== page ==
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Vodafone UK Shaves £1 Off Superfast Home Broadband Prices

Thursday, November 1st, 2018 (10:24 am) - Score 3,693

ISP Vodafone UK has today reduced the monthly price of their “superfast broadband” (FTTC) and phone line rental packages slightly by £1, which means that new subscribers can take their 35Mbps (average speed) service from £20 per month or £26 for 63Mbps (non-existing mobile customers pay slightly more).

Both packages include a wireless router, unlimited usage, phone line rental, Parental Controls, 6 months of free F-Secure anti-virus software for up to 5 devices and an 18 month minimum term contract. A new line provision charge of £60 (one-off) may also apply if you don’t currently have a fixed phone line at your property, but for most people there are no upfront fees to pay.

As usual the monthly prices are +£2 per month higher for new subscribers that aren’t existing customers of Vodafone’s mobile network, but even without this it’s still very cheap.

Superfast 1 (Average of 35Mbps)
Speed Guarantee (Sync) of 25Mbps
PRICE: £20 for Voda mobile customers (£22 for non-mobile customers)

Superfast 2 (Average of 63Mbps)
Speed Guarantee (Sync) of 55Mbps
PRICE: £26 for Voda mobile customers (£28 for non-mobile customers)

Leave a Comment
10 Responses
  1. Tim says:

    Stop making it cheaper and invest the earnings from those that can get it to bring fibre to those that still can’t

    1. Chris says:

      Have you missed the bit where Vodafone is also bringing gigabit capable fibre to several towns and cities over the next few years?

    2. Tim says:

      Irrelevant because that is towns and cities that already have superfast. No point in over building when so many are still without.

    3. Mark Jackson says:

      A market has to remain competitive and viable. You don’t achieve that by sitting on your hands in urban areas until all rural locations are at the same level. That is not realistic.

      Vodafone’s FTTC is a commercial service (Openreach) and I doubt they’re making much money from it at the current pricing. Meanwhile the FTTP build is largely using money from Cityfibre, which is private investment and can thus go wherever it pleases.

      To do rural areas you really need public match-funding to cover the economic viability gap or a social approach to deployment like B4RN. Vodafone is not involved with any of that. They’ve only been back in the consumer fixed line market since late 2015. I’d give them a chance to grow first.

    4. AnotherTim says:

      I agree with Tim (good name BTW). It is incredibly frustrating to see the prices and choices for urban areas getting better and better, while less commercially viable areas get left behind. I fully understand the economics, and if I ran a company I’m sure I’d do the same (if I was allowed to).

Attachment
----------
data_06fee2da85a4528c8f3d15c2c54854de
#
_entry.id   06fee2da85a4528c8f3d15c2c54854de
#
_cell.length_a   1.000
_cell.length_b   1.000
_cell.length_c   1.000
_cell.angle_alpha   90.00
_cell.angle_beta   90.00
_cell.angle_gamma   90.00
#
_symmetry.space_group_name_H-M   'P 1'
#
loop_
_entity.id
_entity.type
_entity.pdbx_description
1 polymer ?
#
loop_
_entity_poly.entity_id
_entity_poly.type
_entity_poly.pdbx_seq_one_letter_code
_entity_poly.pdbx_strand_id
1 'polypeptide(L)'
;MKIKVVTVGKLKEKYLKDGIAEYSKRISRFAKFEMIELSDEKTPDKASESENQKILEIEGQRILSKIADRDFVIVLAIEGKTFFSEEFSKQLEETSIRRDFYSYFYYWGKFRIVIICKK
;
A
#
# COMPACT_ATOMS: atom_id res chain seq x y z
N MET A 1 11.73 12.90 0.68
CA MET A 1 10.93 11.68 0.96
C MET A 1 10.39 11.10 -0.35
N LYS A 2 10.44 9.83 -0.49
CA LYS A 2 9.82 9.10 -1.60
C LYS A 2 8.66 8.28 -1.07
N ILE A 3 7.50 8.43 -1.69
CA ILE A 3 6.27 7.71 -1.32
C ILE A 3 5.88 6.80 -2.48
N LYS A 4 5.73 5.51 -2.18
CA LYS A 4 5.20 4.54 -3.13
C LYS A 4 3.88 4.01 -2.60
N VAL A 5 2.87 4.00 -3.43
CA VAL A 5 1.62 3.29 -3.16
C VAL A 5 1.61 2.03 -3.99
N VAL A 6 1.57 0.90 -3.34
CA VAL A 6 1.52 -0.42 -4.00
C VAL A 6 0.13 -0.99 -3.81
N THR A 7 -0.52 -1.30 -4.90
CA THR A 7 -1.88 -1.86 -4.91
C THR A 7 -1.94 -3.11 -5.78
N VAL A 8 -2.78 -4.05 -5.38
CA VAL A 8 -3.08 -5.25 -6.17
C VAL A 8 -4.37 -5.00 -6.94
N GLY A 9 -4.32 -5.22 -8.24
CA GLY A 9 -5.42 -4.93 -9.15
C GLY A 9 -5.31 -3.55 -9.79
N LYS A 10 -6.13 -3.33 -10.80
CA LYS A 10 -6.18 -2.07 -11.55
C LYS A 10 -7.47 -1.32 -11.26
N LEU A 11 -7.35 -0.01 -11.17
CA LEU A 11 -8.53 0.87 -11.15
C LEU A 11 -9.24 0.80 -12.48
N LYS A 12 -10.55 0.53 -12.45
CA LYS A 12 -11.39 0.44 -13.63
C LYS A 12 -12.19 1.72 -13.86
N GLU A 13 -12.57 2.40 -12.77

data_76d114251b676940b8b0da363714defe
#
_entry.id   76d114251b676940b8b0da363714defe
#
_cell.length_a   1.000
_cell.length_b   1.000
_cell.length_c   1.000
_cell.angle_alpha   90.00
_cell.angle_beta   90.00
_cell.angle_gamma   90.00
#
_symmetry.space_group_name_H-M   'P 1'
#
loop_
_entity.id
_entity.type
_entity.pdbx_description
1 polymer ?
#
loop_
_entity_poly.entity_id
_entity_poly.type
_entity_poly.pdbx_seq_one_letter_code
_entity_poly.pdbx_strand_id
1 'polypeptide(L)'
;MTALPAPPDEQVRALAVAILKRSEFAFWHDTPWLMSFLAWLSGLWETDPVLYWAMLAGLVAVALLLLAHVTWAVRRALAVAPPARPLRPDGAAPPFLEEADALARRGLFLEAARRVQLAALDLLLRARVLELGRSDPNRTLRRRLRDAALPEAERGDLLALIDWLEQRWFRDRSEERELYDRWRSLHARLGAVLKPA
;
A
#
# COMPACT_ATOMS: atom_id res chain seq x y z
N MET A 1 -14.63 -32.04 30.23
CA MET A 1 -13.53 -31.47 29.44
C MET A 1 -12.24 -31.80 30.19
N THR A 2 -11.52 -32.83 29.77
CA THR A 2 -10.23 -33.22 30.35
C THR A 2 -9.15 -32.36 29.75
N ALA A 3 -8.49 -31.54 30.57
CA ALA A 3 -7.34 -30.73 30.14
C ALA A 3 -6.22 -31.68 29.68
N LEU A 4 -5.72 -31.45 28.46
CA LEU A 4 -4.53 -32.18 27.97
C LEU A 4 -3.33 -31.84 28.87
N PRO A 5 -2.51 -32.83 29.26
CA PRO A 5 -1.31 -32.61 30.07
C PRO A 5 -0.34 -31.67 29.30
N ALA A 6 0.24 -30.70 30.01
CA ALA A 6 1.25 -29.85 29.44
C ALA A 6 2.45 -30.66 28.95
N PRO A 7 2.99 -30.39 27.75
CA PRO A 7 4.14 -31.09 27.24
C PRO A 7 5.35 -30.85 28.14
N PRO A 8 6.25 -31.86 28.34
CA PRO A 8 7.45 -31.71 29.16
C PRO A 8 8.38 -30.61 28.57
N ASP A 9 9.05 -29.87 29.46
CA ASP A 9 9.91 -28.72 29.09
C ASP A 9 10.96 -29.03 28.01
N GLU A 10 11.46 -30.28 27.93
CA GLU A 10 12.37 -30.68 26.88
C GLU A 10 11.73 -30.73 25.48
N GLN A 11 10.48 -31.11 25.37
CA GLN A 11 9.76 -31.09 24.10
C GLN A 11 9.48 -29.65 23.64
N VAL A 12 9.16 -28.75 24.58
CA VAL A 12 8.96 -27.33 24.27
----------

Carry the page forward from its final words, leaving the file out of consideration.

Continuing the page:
However it is creating a very very unequal situation. Broadband is now generally considered to be utility – like electricity and mains water. Now, prices for utilities do vary from area to area, but the areas are large. There is also little variation in the electricity or water provided to different areas, or properties within an area.
      Broadband is different.
      Not only does it differ in availability, price, speed, and amount of choice from area to area, it can differ between neighbouring properties.
      We now have the situation where many urban areas have a choice of superfast broadband providers at a price that is much less than other pay for sub 10Mbps ADSL. After 2020 many urban areas will have Gigabit connections available, while EO and rural areas will have the opportunity to request a 10Mbps connection under USO. That is 1% of the speed others can have at a lower price.
      I know people will say that BDUK is dealing with those, but they are not. The rollouts are glacially slow, and in some areas are going backwards (in my area Fastershire have gone from having a rollout plan to not having a rollout plan – five years after I was “in plan”, they now don’t have a plan.
      It is the regulator’s job to ensure some equality (because commercial realities will never provide it). That is totally lacking.

  2. Nic says:

    The Vodafone prices are actually really good. They also offer 15% discount if they can’t achieve 25Mbps, which brings the price down even more. This has allowed me to go from a 6Mbps ADSL line to a 10Mbps VDSL line, for less than I was previously paying for ADSL.

    1. AnotherTim says:

      Yes, the prices are very good. However, Vodafone like many other ISPs are just cherry picking areas, and refuse to provide broadband at all in areas such as mine. And as you are now paying less for FTTC than you were for ADSL it makes it harder for altnets to provide broadband in less commercially viable areas as they will be seen to be very expensive in comparison.

  3. Jamie Simms says:

    Does Vodafone broadband still use BT wholesale connections out of the exchanges or do they have their own fibres into the core ?

    1. Declan says:

      Sure they do still use the bt wholesale network as i am with Vodafone for broadband and my exchange is not unbundled.

  4. Steve says:

    My vodafone contract is up and I am currently paying 25pm and have recently received notice they are increasing this to 28pm. I am also a mobile customer with them. As I am quite far from the local cab I only get about 26mb and don’t want to negotiate with VF as virgin are installing FTTP in my area, I just wish they would hurry up!

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